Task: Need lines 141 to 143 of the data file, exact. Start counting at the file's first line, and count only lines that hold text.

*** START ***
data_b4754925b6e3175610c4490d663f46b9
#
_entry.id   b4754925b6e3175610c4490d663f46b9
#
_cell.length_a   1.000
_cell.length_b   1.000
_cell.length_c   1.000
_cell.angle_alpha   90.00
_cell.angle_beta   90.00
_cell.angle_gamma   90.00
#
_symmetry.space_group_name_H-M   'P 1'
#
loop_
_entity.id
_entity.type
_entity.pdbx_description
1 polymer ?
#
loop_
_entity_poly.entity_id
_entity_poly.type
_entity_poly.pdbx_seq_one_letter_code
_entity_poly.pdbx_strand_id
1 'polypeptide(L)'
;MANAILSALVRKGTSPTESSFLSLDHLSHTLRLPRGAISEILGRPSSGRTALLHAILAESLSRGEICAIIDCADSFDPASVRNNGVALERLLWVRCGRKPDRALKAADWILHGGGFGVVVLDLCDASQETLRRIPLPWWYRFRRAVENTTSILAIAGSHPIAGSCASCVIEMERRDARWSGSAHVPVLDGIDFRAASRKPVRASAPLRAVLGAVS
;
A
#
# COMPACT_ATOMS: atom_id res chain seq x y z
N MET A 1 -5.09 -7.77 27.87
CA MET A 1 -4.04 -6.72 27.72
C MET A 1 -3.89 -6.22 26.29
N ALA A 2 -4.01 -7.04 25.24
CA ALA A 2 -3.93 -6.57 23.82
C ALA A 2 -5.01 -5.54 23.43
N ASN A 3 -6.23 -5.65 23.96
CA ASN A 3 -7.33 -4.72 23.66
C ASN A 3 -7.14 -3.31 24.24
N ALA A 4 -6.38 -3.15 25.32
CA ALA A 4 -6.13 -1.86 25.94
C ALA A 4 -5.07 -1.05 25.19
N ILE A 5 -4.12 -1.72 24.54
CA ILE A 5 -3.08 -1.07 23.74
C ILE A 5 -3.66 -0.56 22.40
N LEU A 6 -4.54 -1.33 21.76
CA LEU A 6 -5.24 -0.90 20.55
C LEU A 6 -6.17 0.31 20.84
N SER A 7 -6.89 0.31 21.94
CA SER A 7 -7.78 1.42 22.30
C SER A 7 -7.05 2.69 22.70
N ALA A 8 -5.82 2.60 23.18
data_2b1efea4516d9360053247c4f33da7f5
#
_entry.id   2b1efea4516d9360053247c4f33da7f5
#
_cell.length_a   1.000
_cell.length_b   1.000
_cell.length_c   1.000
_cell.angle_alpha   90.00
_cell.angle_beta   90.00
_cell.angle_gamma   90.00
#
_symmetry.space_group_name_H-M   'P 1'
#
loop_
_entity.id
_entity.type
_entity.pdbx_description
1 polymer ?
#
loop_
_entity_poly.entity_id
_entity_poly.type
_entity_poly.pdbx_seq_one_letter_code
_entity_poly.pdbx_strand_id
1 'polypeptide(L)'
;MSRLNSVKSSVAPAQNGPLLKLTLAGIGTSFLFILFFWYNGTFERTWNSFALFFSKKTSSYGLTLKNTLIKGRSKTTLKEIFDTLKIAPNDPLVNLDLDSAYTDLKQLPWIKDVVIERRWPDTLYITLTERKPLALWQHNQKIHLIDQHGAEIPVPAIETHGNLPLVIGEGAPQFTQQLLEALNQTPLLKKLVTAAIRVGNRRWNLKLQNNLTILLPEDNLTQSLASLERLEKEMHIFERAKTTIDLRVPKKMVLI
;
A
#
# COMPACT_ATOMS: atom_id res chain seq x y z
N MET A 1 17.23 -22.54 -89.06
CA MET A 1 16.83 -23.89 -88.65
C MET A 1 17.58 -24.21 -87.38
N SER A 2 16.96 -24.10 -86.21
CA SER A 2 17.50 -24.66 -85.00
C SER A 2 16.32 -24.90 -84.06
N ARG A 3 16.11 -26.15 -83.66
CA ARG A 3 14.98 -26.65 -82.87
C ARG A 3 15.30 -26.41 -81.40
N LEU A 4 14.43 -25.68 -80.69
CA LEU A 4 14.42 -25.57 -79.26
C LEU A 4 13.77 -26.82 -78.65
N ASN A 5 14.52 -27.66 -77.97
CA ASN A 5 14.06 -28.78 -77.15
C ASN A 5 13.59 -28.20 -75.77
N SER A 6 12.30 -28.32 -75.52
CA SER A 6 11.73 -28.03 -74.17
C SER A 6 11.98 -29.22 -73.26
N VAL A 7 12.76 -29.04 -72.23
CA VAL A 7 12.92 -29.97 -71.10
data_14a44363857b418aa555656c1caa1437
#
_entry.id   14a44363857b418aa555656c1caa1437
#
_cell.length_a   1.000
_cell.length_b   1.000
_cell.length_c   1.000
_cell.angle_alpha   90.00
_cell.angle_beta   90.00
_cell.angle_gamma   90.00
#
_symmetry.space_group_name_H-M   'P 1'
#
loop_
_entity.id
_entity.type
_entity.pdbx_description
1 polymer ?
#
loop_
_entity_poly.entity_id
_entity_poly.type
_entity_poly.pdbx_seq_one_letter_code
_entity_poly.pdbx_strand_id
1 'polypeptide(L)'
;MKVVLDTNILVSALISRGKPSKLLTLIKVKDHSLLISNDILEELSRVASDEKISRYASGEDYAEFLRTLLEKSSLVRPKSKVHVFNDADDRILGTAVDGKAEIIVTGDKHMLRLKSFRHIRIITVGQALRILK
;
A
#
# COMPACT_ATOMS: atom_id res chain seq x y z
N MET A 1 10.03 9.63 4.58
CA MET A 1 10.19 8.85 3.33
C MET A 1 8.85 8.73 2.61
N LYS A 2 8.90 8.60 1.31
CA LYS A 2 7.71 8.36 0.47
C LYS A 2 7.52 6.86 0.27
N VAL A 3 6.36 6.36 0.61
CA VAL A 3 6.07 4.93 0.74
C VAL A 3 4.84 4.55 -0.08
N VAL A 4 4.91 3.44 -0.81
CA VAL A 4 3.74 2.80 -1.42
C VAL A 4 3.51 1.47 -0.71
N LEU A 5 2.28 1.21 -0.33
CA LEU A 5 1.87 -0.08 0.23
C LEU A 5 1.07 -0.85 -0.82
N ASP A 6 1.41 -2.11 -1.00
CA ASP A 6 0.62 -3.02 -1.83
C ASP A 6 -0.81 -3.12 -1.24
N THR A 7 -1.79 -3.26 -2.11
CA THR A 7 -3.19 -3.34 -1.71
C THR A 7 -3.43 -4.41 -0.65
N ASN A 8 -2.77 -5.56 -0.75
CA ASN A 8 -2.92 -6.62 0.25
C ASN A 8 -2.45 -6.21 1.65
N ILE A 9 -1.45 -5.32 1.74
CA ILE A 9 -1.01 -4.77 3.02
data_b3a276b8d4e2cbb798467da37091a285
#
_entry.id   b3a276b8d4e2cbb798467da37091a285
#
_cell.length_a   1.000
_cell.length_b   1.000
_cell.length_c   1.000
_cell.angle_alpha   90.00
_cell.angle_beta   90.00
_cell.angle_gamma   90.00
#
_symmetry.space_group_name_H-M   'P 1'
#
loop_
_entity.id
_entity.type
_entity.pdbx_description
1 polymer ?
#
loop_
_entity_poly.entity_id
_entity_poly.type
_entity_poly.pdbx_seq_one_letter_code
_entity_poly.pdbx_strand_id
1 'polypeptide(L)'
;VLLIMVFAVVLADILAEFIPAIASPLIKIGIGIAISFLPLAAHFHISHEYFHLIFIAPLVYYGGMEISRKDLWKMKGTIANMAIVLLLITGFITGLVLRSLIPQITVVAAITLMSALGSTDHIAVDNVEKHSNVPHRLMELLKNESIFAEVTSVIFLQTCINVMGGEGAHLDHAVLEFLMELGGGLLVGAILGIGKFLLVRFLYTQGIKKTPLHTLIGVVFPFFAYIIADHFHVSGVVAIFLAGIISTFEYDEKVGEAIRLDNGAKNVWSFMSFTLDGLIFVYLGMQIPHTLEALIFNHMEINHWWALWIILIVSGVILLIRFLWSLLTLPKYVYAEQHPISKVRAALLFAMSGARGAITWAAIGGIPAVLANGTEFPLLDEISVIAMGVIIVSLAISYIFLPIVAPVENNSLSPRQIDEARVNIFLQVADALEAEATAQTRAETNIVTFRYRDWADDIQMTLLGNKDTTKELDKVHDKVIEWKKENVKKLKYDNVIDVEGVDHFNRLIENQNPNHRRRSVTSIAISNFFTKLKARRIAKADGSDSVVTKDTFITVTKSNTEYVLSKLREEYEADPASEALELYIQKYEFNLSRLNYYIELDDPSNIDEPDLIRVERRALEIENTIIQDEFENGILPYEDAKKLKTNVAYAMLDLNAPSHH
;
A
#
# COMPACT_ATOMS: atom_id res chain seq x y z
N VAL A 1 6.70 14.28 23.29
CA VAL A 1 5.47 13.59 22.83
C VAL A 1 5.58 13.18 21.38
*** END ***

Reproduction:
C VAL A 3 4.84 4.55 -0.08
N VAL A 4 4.91 3.44 -0.81
CA VAL A 4 3.74 2.80 -1.42